The area around the volcano that erupted on La Palma some three weeks ago has again been shaken by several relatively strong earthquakes.
The strongest earthquake, with a magnitude of 4.3, was registered shortly before midnight (2300 GMT) on Sunday, the state television station RTVE reported on Monday, citing the responsible authorities on the Canary Island.
It was the strongest since the volcanic eruption.
The earth tremors were also felt by many of the 85,000 inhabitants of La Palma. Since the quake occurred at a depth of 39 kilometres, there was no reason for major concern, they said. By Monday afternoon, there had been at least 40 aftershocks.
Meanwhile, the latest, stronger earth tremors could indicate that new magma is building up under the volcano in the Cumbre Vieja mountain range in the south of La Palma, geologist Nieves Sanchez told the newspaper El Pais.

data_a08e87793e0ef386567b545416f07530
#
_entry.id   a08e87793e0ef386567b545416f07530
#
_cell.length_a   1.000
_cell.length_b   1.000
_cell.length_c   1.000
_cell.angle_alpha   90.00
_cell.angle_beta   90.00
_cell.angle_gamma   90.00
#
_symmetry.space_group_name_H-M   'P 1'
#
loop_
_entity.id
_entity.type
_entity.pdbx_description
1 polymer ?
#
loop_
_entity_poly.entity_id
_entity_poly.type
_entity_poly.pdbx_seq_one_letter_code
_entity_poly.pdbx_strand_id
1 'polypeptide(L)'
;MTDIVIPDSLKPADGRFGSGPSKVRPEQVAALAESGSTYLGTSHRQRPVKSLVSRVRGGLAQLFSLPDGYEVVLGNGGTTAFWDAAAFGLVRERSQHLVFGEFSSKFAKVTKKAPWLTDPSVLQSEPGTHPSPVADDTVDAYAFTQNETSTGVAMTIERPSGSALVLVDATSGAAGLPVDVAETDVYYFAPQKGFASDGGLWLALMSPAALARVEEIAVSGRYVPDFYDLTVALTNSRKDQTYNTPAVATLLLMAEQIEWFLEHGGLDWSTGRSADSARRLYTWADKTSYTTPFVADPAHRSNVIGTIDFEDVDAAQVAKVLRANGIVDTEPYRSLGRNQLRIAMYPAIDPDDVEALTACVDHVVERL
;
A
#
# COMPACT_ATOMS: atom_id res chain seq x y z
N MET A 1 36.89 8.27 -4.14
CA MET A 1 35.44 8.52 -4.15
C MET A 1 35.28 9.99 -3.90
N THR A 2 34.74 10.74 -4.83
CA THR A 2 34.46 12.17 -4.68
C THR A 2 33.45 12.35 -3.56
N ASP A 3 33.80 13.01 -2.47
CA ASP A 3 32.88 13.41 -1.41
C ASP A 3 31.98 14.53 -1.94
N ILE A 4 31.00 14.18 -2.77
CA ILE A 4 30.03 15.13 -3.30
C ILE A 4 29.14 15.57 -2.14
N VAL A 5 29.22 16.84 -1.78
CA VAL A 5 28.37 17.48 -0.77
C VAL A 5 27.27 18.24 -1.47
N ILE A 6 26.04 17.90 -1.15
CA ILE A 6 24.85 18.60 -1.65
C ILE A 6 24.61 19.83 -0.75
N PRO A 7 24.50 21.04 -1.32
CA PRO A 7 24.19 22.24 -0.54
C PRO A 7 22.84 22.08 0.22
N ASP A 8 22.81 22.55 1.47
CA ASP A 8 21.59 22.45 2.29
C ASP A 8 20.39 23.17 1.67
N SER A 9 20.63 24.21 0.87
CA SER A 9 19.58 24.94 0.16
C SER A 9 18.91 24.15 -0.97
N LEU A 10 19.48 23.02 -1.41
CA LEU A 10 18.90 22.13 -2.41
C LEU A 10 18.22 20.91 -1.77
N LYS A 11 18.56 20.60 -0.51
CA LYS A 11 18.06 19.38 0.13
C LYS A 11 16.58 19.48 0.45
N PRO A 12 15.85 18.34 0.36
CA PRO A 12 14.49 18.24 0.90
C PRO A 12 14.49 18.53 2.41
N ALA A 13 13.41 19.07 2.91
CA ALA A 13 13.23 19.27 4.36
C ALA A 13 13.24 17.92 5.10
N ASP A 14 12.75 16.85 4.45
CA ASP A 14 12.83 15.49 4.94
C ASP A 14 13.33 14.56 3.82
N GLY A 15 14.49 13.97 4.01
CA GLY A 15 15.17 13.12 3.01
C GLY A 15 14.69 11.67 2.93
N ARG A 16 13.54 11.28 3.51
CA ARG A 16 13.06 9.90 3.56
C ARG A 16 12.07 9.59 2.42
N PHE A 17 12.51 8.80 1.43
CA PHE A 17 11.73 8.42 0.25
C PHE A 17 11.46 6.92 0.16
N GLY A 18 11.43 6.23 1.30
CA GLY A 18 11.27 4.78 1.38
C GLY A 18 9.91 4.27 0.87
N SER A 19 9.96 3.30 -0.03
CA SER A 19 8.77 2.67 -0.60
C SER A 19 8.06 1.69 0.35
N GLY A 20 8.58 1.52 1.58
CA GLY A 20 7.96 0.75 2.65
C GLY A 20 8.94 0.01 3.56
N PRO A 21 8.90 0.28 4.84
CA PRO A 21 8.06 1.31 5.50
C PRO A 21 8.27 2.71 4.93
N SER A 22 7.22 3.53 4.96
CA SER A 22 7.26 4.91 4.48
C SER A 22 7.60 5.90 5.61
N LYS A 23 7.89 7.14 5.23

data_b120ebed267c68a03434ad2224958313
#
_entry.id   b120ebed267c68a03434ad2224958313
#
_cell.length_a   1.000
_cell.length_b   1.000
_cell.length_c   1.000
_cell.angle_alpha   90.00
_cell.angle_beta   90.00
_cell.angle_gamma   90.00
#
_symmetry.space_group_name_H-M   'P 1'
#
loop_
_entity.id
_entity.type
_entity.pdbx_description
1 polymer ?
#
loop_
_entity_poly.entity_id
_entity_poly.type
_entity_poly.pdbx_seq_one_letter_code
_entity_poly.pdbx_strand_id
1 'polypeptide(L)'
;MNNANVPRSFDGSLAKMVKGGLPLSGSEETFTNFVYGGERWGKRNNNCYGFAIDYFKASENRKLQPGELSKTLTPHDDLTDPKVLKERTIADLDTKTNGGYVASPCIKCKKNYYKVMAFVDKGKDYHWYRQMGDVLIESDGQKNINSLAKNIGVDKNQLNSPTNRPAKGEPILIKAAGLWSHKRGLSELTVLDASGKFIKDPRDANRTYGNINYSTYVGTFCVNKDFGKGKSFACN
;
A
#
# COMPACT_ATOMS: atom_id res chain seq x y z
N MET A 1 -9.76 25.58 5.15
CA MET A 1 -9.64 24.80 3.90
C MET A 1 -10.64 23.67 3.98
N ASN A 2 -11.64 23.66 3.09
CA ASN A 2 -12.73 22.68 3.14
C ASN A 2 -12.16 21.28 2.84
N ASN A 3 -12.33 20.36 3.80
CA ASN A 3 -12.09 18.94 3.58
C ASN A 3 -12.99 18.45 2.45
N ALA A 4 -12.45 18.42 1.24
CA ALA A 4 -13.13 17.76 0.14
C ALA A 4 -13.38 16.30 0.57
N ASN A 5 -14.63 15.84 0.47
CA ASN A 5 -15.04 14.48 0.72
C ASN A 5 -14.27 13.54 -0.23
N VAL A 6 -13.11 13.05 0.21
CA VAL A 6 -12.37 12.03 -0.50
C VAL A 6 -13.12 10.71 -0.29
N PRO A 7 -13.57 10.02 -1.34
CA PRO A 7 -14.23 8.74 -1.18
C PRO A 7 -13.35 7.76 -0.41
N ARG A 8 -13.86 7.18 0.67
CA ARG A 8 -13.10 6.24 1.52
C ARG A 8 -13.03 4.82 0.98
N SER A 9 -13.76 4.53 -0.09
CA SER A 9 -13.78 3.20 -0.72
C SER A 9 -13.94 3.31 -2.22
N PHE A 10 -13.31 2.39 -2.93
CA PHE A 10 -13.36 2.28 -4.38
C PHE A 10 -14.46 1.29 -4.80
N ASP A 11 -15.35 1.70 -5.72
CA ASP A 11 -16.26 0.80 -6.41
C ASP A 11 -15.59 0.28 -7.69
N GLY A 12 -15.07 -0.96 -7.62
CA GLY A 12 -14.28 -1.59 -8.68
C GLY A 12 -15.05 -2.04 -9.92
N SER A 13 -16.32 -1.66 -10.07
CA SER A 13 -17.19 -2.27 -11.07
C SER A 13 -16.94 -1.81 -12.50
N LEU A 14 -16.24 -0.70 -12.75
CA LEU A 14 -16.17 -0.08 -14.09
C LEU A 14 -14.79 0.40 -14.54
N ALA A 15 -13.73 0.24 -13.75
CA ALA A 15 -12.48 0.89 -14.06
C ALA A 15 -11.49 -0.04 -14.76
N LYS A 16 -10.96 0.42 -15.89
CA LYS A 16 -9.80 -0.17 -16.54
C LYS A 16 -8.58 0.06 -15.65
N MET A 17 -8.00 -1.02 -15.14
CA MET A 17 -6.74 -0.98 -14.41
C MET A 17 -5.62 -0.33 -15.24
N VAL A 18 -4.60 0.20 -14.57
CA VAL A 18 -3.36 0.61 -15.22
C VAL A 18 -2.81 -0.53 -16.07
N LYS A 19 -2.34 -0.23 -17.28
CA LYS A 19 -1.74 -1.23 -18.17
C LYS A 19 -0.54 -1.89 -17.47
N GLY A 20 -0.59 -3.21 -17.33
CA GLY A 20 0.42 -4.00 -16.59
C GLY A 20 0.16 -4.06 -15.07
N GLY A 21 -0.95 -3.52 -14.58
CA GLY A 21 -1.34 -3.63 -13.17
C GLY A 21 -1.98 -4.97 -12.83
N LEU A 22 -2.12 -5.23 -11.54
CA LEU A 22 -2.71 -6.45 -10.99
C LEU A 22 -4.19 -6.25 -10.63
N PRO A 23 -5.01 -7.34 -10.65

"It could be that the volcano is just developing stronger activity again," said the 52-year-old, who is part of the scientific observation team. The volcano will certainly remain active for some time, she added. "It won't end tomorrow, or the day after tomorrow, or even in a week," she said.
New lava flow
Meanwhile, on the Spanish Atlantic island off the west coast of Africa, the new lava flow formed on Saturday by the collapse of the volcano's northern flank is expected to reach the sea in a few days.
Since the volcano became active again for the first time in 50 years on September 19, the more than 1,000-degree-Celsius hot lava has already destroyed almost 1,300 buildings, according to the authorities.
On Monday, 525 hectares were covered by a 1-metre-thick layer of lava. This area is equivalent to more than 700 football fields.
Around 6,000 residents of evacuated villages continued to stay in hotels or with relatives.